The crank web 92 includes an eccentric hole 76 as do the other crank webs 58, 62 and 84. A Woodruff key slot 94 is provided on either side of the hole and the hole 76 includes a tapered portion 96 to receive a bolt for drawing a crank pin into position. The crank web 92 also includes a concentrically located hole 98 which includes a Woodruff key slot 100 and a conical portion 102 for receipt of a bolt. The hole 98 is sized to accommodate the tapered end of the intermediate bearing shaft 82. To provide the interchangeability of components necessary for expansion of the crankshaft from two crank pins to four crank pins, the holes 76 are preferably the same. It is through the hole 76 that the crankshaft extension is coupled with the crankshaft having the lesser number of crank pins.

The crankcase is assembled in a manner which may be best illustrated by viewing FIG. 13. The main crankcase 42 is provided with a first mounting face 104 capable of mating with a mounting face 106 on the intermediate crankcase 44. The mounting face 104 on the main crankcase 42 is also capable of mating with a mounting surface 108 on the crankcase hub 46. Fasteners 110 couple the main and intermediate crankcases 42 and 44 together across the mounting faces 104 and 106. Cavities 112 provide access to the fasteners 110. The intermediate crankcase 44 includes a mounting face 114 to mate with the mounting face 108 on the crankcase hub 46. Again, fasteners 116 extend across these mounting faces to couple the intermediate crankcase 44 and the crankcase hub 46 together.

The main crankcase 42 also has an internal thrust shoulder 118 which faces in the same direction as the mounting surface 104. Rather than have the main crankcase portion 42 support both ends of the shaft, a thrust shoulder 120 on the face 106 of the intermediate crankcase 44 opposes the internal thrust should 118 to define constraining thrust shoulders to either side of the crank pins 88 and 90. Similarly, an internal thrust shoulder 122 and and external thrust shoulder 124 are defined on the intermediate crankcase 44 and the crankcase hub 46, respectively. The thrust shoulder 124 may be employed on a two cylinder engine by replacing the thrust shoulder 120 following removal of the intermediate crankcase 44.

To support the shaft 54 in the crankcase, roller bearings 126, 128, 130, 132 and 134 are employed. Thrust bearings 136, 138, 140 and 142 surround each couple of crank pins. Thus, substantial bearing support is provided to the composite crankshaft 54.

Looking again to FIG. 12, the cylinders 20, 22, 30 and 32 are shown to be located on the crankcase sections. Long studs, not shown, are used to bolt the cylinders to the crankcase. The cylinders illustrated are two stroke cylinders having exhaust ports 144 and transfer ports 146 and 148 controlled by pistons 150. The pistons 150 are coupled by means of a connecting rod 152 to the various crank pins 66, 68, 88 and 90 on the composite crankshaft 54. Intakes 154 and 156 are provided through the main crankcase 42 and intermediate crankcase 44 into the interior thereof, respectively.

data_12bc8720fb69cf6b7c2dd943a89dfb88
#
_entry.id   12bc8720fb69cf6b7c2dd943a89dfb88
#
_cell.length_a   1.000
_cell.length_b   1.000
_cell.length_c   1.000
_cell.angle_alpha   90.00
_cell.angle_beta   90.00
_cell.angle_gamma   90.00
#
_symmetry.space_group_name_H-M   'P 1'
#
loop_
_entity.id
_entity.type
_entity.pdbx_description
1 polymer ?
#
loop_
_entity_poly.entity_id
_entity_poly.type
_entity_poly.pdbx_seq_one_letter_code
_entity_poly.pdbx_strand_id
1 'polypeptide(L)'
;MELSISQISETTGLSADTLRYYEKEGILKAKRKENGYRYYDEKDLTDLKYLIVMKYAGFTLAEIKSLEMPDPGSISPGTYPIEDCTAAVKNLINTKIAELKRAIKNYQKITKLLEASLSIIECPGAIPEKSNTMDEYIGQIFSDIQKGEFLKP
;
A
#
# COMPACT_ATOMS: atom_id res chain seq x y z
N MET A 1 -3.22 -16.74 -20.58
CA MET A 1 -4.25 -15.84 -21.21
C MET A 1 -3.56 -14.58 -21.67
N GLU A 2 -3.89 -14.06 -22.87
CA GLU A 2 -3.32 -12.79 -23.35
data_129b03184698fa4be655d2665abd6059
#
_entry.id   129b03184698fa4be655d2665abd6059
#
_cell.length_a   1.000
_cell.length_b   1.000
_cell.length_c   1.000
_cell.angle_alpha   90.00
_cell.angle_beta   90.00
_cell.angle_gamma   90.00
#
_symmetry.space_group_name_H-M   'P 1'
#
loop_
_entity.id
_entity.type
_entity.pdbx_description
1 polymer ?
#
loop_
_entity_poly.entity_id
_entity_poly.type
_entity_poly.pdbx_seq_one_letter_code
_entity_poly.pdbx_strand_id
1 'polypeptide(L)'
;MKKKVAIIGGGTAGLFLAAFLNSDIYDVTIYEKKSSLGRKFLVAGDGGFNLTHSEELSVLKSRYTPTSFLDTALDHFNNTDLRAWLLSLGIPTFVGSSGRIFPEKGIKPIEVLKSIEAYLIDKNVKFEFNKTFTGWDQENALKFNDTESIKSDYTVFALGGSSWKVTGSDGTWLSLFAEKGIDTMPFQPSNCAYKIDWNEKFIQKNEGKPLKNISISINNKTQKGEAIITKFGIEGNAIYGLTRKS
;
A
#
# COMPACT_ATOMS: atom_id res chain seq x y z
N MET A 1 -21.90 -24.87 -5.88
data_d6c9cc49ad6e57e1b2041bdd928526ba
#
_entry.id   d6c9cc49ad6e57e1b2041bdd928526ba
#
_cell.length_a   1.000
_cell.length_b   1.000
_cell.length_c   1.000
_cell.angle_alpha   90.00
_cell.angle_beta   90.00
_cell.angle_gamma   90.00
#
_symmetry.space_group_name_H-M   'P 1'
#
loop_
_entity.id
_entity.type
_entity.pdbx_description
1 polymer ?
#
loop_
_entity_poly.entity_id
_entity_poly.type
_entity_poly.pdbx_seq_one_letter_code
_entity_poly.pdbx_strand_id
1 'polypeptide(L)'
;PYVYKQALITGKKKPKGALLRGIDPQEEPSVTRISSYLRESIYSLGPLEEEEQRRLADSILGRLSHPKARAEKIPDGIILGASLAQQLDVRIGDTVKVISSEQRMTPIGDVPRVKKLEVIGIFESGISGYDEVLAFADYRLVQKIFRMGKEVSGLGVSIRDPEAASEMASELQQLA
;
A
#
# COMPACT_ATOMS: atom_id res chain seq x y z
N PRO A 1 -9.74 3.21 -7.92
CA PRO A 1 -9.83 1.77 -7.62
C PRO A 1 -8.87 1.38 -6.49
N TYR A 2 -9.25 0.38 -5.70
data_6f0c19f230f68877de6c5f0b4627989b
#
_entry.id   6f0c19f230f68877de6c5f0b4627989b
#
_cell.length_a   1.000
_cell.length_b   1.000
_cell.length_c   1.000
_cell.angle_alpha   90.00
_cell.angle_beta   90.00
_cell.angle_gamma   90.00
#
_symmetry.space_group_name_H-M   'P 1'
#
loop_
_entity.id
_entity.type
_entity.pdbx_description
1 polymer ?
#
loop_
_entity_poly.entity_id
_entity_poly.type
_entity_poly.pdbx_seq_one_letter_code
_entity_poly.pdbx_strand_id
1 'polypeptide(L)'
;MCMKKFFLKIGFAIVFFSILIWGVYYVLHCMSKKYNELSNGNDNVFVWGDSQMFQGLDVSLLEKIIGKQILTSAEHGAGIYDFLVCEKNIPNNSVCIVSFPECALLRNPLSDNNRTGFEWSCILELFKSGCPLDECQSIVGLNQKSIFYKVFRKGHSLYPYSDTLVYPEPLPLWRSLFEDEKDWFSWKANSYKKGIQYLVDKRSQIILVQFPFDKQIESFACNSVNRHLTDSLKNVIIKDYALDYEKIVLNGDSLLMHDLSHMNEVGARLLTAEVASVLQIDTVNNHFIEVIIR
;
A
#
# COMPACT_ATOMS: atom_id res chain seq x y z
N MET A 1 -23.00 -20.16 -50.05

Thus, a composite engine is disclosed which may have two, four or more cylinders associated with a composite crankcase which expands to meet the number of cylinders required and a composite crankshaft which does the same. While embodiments and applications of this invention have been shown and described, it would be apparent to those skilled in the art that many more modifications are possible without departing from the inventive concepts herein. The invention, therefore is not to be restricted except in the spirit of the appended claims.

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Referenced by
Citing PatentFiling datePublication dateApplicantTitle
US5279381 *Jan 13, 1992Jan 18, 1994Yamaha Hatsudoki Kabushiki KaishaPower transmission system for snowmobile
US5372215 *Apr 6, 1993Dec 13, 1994Yamaha Hatsudoki Kabushiki KaishaSplit engine for a snowmobile having an angular motion accommodating connection between the two engine output shafts
US5429080 *Dec 13, 1993Jul 4, 1995Evestar Technologies, Inc.Compact internal combustion engine
US6105542 *Mar 3, 1997Aug 22, 2000Efford; Clive WilliamModular engine
US6904883Jun 2, 2003Jun 14, 2005Tecumseh Products CompanyModular internal combustion engines
US6941914Apr 8, 2003Sep 13, 2005Tecumseh Products CompanyInternal combustion engine
EP1809874A2 *Nov 9, 2005Jul 25, 2007Buck Supply Co., IncMulticylinder internal combustion engine with individual cylinder assemblies and modular cylinder carrier
WO2000009873A1 *Aug 12, 1998Feb 24, 2000Macpherson RogerTwo-four-eight engine
Classifications
U.S. Classification123/195.00R, 123/DIG.8, 74/598
International ClassificationF02B75/34, F02B1/04, F02B75/24, F02B75/18, F02B75/02, F01B1/12
Cooperative ClassificationY10S123/08, F02B75/34, F02B2075/1816, F02B2075/1808, F02B1/04, F02B75/243, F02B2075/025, F01B1/12
European ClassificationF02B75/34, F02B75/24B, F01B1/12
Legal Events
DateCodeEventDescription
Feb 29, 2000FPExpired due to failure to pay maintenance fee
Effective date: 19991222
Dec 19, 1999LAPSLapse for failure to pay maintenance fees
Jul 13, 1999REMIMaintenance fee reminder mailed
May 17, 1995FPAYFee payment
Year of fee payment: 8
May 31, 1991FPAYFee payment
Year of fee payment: 4
Jun 7, 1988CCCertificate of correction
Feb 4, 1986ASAssignment
Owner name: R K W INDUSTRIES, INC., 111 AMYTHEST, BALBOA ISLAN
Free format text: ASSIGNMENT OF ASSIGNORS INTEREST.;ASSIGNOR:KESTELOOT, RAYMOND P.;REEL/FRAME:004535/0385
Effective date: 19860204